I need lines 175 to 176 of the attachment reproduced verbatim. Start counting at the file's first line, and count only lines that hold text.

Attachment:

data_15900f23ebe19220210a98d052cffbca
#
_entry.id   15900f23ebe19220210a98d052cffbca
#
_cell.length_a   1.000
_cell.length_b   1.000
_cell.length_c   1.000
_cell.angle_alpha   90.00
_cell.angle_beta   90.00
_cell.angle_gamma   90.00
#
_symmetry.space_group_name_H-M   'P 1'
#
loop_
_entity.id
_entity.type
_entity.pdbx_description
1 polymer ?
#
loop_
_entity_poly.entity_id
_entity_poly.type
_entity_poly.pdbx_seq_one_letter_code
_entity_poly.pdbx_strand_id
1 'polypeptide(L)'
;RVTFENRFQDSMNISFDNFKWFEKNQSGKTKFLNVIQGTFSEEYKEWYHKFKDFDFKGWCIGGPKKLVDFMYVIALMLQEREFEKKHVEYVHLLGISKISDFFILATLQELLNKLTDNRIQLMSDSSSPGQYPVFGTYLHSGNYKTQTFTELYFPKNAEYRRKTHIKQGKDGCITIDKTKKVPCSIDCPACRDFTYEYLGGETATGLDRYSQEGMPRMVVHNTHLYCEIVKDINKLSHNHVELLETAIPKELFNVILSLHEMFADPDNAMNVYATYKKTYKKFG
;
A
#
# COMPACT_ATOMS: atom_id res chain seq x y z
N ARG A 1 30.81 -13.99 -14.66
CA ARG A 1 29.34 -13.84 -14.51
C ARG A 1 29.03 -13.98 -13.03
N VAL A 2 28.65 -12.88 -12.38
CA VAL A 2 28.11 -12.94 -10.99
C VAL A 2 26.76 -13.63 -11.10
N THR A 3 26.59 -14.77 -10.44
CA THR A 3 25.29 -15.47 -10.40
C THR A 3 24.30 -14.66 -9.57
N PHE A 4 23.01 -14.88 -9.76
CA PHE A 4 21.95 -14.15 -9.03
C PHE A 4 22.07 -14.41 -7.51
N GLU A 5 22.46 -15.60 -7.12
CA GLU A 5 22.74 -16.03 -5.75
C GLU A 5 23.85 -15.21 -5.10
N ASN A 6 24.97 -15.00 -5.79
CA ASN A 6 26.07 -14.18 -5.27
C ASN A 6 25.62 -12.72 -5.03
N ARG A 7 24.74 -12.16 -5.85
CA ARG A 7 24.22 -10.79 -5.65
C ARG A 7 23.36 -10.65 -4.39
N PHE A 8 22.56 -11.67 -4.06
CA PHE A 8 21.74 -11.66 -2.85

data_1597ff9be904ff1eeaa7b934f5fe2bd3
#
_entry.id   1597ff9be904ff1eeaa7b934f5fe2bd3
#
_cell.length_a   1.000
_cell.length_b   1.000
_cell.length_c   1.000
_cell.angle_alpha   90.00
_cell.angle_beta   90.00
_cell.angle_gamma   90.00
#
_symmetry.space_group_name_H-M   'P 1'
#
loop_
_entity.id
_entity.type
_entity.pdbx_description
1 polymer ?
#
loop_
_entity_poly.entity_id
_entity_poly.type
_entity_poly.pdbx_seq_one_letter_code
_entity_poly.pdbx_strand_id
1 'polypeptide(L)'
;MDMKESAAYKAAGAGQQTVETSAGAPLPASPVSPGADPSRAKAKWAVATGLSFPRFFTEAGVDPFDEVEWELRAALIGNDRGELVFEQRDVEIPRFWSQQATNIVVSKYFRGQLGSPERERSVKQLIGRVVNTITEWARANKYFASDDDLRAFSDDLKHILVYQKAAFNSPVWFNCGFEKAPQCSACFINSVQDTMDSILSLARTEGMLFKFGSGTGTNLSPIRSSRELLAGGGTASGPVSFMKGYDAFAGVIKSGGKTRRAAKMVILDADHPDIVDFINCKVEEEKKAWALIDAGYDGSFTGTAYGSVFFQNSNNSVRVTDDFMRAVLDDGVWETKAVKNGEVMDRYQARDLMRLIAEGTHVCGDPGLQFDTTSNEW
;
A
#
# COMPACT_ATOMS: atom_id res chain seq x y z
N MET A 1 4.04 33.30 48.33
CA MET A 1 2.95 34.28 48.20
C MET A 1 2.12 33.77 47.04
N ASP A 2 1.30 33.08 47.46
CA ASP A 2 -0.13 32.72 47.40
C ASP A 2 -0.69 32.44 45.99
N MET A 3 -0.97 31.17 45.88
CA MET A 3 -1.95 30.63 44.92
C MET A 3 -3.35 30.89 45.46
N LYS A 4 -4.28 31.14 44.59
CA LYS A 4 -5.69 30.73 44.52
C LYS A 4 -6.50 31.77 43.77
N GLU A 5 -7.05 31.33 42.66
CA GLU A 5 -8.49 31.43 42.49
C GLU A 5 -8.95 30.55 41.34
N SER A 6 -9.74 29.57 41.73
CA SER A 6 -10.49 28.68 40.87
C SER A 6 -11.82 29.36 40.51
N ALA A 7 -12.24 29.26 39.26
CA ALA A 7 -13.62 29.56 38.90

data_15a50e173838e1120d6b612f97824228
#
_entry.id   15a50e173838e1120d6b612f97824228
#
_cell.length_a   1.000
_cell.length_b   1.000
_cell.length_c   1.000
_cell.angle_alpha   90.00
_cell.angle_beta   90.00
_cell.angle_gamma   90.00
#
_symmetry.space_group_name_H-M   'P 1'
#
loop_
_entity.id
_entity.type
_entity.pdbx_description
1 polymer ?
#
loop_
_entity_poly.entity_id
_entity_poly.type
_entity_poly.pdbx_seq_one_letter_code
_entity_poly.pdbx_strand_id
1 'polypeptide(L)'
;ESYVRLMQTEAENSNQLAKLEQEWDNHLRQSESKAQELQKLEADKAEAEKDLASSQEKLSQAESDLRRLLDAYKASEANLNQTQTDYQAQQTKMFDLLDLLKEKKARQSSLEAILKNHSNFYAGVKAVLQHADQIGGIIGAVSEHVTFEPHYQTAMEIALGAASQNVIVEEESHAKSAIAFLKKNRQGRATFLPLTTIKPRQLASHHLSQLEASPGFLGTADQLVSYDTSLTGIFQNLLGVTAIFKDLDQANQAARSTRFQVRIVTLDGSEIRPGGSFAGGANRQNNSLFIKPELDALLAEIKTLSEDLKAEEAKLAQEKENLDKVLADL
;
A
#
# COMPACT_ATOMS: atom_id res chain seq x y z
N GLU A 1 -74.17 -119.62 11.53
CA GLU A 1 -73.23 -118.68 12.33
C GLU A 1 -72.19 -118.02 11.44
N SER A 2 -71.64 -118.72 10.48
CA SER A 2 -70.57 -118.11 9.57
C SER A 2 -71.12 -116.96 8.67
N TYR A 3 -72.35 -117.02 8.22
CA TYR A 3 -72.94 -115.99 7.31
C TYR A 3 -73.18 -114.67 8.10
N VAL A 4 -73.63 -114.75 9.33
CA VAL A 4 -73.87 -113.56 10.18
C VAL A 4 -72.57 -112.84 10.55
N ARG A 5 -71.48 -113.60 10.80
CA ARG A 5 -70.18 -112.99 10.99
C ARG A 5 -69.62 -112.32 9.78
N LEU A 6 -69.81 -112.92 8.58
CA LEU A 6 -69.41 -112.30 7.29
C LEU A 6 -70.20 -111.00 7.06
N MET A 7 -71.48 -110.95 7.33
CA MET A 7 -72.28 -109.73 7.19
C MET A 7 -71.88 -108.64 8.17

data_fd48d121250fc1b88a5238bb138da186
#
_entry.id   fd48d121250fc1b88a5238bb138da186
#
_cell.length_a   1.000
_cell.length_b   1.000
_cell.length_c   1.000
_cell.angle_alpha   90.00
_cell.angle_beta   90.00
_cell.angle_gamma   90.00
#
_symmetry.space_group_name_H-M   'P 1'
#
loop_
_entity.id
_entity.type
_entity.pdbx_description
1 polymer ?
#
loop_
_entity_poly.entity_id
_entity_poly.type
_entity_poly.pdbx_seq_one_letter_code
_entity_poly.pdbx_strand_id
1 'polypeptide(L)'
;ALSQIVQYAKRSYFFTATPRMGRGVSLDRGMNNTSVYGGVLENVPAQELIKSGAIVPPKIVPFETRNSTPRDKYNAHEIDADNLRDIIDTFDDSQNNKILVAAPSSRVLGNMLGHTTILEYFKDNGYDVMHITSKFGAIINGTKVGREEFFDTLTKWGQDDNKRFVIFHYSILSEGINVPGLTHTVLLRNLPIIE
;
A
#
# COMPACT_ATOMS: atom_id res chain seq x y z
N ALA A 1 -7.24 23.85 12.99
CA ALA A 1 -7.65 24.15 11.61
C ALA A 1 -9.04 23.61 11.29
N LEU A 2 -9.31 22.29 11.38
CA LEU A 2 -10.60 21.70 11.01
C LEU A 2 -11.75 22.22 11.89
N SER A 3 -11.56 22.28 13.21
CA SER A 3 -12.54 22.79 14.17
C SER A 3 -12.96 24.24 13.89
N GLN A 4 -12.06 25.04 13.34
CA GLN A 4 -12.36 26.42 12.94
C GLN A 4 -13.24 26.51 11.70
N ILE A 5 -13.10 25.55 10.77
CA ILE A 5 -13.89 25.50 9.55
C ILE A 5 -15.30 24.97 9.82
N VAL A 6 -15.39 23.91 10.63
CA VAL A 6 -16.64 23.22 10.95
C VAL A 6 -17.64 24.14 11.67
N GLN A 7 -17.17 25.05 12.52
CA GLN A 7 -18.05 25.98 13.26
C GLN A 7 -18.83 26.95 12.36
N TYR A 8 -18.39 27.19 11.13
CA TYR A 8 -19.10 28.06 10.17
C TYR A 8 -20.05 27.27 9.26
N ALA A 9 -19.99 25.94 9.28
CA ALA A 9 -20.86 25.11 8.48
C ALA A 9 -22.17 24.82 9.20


_entity_poly.entity_id
_entity_poly.type